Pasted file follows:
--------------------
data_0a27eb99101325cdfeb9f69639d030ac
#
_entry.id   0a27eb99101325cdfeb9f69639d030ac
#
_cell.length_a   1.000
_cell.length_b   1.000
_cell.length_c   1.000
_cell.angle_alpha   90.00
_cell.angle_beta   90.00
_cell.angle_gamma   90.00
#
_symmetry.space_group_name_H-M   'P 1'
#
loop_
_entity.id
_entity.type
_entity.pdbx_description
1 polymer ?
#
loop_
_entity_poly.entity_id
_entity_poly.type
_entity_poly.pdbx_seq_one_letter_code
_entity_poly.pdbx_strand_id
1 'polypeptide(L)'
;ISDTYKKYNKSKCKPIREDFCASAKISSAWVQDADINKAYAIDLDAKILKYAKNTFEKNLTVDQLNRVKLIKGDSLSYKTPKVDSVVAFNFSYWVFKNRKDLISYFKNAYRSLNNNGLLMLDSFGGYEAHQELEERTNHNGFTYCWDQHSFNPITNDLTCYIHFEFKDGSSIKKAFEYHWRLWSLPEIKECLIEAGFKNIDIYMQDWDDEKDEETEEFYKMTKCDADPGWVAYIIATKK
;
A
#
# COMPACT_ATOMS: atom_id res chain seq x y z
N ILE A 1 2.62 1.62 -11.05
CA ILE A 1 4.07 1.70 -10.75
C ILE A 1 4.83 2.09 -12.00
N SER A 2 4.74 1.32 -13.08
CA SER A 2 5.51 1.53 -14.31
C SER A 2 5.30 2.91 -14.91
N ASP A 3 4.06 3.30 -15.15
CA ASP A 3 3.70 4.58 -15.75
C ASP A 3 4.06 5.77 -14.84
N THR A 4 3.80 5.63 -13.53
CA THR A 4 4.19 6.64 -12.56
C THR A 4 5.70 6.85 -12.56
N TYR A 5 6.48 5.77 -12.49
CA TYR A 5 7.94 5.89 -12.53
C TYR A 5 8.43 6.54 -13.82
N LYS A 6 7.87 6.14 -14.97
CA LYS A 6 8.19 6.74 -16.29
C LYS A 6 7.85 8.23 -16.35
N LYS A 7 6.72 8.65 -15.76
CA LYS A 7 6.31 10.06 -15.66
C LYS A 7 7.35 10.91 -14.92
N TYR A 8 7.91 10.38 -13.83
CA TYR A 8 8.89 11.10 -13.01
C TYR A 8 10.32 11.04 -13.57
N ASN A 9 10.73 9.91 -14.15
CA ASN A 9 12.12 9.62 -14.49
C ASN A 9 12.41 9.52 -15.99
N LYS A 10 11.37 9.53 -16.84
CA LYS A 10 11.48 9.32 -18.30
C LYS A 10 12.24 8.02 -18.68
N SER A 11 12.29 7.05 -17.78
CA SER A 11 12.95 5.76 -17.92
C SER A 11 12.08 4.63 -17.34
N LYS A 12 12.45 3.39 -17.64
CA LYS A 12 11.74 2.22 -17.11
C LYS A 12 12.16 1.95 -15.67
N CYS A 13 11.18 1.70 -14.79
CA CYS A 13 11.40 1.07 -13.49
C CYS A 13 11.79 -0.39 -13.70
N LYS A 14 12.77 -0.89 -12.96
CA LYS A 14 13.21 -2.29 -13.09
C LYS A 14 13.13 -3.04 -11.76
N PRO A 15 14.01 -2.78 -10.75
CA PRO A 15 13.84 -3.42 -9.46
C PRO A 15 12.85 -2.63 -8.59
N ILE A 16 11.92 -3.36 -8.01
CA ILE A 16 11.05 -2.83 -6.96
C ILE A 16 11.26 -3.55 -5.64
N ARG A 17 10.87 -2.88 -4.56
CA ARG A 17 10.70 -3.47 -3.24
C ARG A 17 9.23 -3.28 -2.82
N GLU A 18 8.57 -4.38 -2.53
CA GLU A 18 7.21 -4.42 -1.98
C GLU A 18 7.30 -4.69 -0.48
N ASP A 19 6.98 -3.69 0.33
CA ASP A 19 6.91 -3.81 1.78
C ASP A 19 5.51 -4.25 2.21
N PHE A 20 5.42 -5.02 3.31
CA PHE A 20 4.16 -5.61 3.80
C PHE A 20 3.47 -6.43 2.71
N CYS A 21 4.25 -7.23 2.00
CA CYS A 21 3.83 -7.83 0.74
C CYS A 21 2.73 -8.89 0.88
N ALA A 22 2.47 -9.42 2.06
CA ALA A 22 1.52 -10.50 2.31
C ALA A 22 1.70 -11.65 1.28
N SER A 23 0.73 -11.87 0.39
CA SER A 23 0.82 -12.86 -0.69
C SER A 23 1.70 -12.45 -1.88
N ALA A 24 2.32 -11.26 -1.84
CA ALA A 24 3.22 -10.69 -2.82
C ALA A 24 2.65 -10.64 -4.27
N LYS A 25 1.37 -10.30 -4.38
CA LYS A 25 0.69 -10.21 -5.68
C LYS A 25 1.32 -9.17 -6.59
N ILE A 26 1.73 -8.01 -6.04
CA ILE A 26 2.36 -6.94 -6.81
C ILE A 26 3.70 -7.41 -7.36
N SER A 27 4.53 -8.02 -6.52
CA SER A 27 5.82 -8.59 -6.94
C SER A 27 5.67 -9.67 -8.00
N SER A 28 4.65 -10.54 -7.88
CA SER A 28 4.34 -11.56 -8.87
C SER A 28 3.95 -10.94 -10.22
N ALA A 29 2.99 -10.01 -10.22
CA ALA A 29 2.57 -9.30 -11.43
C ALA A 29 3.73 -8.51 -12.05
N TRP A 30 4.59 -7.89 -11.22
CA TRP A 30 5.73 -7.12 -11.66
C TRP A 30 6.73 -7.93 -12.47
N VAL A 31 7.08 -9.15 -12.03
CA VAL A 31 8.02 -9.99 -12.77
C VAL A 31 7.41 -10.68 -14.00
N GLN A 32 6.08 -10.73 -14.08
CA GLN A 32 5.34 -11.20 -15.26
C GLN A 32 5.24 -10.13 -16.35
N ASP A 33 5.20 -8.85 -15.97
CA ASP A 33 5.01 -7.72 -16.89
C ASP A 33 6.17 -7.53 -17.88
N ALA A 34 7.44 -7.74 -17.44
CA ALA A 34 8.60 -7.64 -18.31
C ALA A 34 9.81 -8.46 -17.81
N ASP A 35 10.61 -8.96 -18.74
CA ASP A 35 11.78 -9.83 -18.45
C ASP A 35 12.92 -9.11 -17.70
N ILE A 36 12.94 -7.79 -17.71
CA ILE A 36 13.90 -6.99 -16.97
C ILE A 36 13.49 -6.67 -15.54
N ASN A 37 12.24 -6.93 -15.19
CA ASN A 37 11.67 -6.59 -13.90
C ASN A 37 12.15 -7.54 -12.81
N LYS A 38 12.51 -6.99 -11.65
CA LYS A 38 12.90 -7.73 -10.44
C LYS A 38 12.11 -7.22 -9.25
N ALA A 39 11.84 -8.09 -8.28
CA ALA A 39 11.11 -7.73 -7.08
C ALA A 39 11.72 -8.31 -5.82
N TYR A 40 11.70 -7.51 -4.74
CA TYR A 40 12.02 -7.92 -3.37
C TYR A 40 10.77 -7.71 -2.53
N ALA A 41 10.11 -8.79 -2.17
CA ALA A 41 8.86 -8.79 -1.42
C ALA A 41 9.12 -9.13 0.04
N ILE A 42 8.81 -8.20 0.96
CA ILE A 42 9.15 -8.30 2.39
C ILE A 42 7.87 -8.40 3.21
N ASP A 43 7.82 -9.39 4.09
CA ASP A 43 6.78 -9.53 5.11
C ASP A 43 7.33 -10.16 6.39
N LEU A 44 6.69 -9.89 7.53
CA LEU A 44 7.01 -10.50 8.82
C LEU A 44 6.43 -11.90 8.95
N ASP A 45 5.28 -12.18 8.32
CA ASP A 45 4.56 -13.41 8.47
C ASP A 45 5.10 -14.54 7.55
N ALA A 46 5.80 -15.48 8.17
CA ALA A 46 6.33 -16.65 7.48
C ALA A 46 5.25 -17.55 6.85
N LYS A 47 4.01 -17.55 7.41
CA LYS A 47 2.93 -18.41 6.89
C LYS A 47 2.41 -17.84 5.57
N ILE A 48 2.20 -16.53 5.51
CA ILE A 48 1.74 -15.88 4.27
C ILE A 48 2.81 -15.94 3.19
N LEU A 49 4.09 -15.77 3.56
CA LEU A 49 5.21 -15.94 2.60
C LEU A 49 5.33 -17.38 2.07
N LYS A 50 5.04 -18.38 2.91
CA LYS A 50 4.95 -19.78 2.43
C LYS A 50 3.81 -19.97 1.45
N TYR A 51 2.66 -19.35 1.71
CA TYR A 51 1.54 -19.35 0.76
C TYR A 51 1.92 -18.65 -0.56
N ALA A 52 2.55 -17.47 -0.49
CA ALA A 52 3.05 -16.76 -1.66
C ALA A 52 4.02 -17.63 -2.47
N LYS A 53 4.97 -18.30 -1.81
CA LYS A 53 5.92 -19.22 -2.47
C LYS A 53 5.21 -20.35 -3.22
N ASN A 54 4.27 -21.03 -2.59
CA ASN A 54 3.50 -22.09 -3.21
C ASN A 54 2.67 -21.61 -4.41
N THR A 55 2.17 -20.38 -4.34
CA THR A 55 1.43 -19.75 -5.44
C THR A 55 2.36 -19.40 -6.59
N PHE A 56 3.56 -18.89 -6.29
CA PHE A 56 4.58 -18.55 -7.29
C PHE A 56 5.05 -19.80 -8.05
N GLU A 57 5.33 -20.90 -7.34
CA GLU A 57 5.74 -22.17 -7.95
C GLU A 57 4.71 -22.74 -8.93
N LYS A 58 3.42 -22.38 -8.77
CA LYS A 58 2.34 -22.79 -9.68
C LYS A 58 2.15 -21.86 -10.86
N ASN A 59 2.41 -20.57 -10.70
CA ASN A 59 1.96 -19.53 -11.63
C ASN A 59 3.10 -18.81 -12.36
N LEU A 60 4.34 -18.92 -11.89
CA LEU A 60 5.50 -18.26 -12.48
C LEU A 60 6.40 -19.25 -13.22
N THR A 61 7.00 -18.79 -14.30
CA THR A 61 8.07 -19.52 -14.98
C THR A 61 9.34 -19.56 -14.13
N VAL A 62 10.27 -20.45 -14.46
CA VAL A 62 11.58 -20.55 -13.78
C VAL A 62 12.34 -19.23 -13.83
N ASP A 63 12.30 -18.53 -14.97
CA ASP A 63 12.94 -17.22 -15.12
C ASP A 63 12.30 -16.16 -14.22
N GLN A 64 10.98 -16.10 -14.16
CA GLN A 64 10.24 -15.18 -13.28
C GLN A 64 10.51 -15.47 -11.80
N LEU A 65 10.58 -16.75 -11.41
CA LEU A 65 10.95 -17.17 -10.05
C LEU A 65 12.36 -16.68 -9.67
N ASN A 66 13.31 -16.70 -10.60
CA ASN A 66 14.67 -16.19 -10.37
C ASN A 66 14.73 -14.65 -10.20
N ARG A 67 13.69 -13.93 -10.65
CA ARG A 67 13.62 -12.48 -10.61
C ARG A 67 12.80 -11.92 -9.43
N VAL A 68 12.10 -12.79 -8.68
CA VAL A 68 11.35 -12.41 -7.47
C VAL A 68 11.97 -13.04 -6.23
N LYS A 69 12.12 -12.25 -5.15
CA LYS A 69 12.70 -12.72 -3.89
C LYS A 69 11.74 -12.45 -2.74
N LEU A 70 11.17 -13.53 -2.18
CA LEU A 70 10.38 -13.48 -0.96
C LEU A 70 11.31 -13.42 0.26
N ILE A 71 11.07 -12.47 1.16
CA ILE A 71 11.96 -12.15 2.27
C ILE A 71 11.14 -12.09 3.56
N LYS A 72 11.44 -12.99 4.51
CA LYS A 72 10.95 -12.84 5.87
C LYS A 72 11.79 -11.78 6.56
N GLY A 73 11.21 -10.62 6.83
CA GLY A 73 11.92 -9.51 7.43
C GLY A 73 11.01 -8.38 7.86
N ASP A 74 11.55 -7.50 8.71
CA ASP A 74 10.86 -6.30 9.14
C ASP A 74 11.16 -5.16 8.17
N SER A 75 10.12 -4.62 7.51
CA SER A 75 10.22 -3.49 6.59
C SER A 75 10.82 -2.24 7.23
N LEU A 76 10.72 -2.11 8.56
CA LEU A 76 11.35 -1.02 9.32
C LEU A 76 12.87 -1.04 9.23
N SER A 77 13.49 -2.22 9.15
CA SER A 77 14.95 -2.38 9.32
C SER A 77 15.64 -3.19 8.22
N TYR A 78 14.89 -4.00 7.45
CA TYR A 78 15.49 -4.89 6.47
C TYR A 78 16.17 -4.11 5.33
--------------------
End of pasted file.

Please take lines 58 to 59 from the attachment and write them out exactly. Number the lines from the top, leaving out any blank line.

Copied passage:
N LYS A 10 11.37 9.53 -16.84
CA LYS A 10 11.48 9.32 -18.30